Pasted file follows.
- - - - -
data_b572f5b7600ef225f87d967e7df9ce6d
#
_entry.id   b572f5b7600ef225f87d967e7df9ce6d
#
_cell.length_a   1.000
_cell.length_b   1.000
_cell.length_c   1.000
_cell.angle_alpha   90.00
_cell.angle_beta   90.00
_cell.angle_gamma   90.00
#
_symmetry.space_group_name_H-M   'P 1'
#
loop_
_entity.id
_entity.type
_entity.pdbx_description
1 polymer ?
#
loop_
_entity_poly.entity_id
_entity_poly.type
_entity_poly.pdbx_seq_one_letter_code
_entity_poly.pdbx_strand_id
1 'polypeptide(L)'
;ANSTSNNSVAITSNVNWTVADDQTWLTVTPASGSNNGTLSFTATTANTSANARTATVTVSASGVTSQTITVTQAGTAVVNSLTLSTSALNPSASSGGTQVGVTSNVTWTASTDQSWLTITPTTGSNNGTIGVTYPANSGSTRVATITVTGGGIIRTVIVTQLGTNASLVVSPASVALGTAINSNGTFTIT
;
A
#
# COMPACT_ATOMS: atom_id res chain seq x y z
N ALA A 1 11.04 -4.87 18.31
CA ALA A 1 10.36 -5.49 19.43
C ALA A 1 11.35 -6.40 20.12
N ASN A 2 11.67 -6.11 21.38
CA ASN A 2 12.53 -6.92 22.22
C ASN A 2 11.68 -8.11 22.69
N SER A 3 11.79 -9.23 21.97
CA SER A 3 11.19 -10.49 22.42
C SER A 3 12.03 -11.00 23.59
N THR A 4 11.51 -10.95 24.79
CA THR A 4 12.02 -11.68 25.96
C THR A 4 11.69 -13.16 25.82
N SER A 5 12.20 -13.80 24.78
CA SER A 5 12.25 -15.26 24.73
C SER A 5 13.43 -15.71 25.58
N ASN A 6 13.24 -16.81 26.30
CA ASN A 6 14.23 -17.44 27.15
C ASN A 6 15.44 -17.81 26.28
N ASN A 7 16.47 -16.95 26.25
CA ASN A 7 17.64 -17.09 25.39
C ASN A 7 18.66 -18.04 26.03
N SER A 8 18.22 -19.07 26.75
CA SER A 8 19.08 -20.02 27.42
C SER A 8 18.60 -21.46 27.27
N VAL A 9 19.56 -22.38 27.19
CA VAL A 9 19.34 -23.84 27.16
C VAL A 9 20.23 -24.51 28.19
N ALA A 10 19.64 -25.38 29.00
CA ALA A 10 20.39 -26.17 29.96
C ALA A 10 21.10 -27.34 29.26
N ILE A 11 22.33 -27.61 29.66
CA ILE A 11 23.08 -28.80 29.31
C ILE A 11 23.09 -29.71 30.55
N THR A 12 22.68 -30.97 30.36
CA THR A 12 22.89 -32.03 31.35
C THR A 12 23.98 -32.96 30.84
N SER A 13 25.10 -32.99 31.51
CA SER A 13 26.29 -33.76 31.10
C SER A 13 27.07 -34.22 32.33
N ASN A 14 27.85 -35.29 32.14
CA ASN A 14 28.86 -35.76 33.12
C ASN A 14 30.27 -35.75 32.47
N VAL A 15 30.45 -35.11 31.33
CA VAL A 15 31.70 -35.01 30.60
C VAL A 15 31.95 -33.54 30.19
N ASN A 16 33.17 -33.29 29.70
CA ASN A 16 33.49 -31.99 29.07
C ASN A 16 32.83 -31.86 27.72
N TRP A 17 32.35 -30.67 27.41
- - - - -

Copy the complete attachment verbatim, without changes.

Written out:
data_b572f5b7600ef225f87d967e7df9ce6d
#
_entry.id   b572f5b7600ef225f87d967e7df9ce6d
#
_cell.length_a   1.000
_cell.length_b   1.000
_cell.length_c   1.000
_cell.angle_alpha   90.00
_cell.angle_beta   90.00
_cell.angle_gamma   90.00
#
_symmetry.space_group_name_H-M   'P 1'
#
loop_
_entity.id
_entity.type
_entity.pdbx_description
1 polymer ?
#
loop_
_entity_poly.entity_id
_entity_poly.type
_entity_poly.pdbx_seq_one_letter_code
_entity_poly.pdbx_strand_id
1 'polypeptide(L)'
;ANSTSNNSVAITSNVNWTVADDQTWLTVTPASGSNNGTLSFTATTANTSANARTATVTVSASGVTSQTITVTQAGTAVVNSLTLSTSALNPSASSGGTQVGVTSNVTWTASTDQSWLTITPTTGSNNGTIGVTYPANSGSTRVATITVTGGGIIRTVIVTQLGTNASLVVSPASVALGTAINSNGTFTIT
;
A
#
# COMPACT_ATOMS: atom_id res chain seq x y z
N ALA A 1 11.04 -4.87 18.31
CA ALA A 1 10.36 -5.49 19.43
C ALA A 1 11.35 -6.40 20.12
N ASN A 2 11.67 -6.11 21.38
CA ASN A 2 12.53 -6.92 22.22
C ASN A 2 11.68 -8.11 22.69
N SER A 3 11.79 -9.23 21.97
CA SER A 3 11.19 -10.49 22.42
C SER A 3 12.03 -11.00 23.59
N THR A 4 11.51 -10.95 24.79
CA THR A 4 12.02 -11.68 25.96
C THR A 4 11.69 -13.16 25.82
N SER A 5 12.20 -13.80 24.78
CA SER A 5 12.25 -15.26 24.73
C SER A 5 13.43 -15.71 25.58
N ASN A 6 13.24 -16.81 26.30
CA ASN A 6 14.23 -17.44 27.15
C ASN A 6 15.44 -17.81 26.28
N ASN A 7 16.47 -16.95 26.25
CA ASN A 7 17.64 -17.09 25.39
C ASN A 7 18.66 -18.04 26.03
N SER A 8 18.22 -19.07 26.75
CA SER A 8 19.08 -20.02 27.42
C SER A 8 18.60 -21.46 27.27
N VAL A 9 19.56 -22.38 27.19
CA VAL A 9 19.34 -23.84 27.16
C VAL A 9 20.23 -24.51 28.19
N ALA A 10 19.64 -25.38 29.00
CA ALA A 10 20.39 -26.17 29.96
C ALA A 10 21.10 -27.34 29.26
N ILE A 11 22.33 -27.61 29.66
CA ILE A 11 23.08 -28.80 29.31
C ILE A 11 23.09 -29.71 30.55
N THR A 12 22.68 -30.97 30.36
CA THR A 12 22.89 -32.03 31.35
C THR A 12 23.98 -32.96 30.84
N SER A 13 25.10 -32.99 31.51
CA SER A 13 26.29 -33.76 31.10
C SER A 13 27.07 -34.22 32.33
N ASN A 14 27.85 -35.29 32.14
CA ASN A 14 28.86 -35.76 33.12
C ASN A 14 30.27 -35.75 32.47
N VAL A 15 30.45 -35.11 31.33
CA VAL A 15 31.70 -35.01 30.60
C VAL A 15 31.95 -33.54 30.19
N ASN A 16 33.17 -33.29 29.70
CA ASN A 16 33.49 -31.99 29.07
C ASN A 16 32.83 -31.86 27.72
N TRP A 17 32.35 -30.67 27.41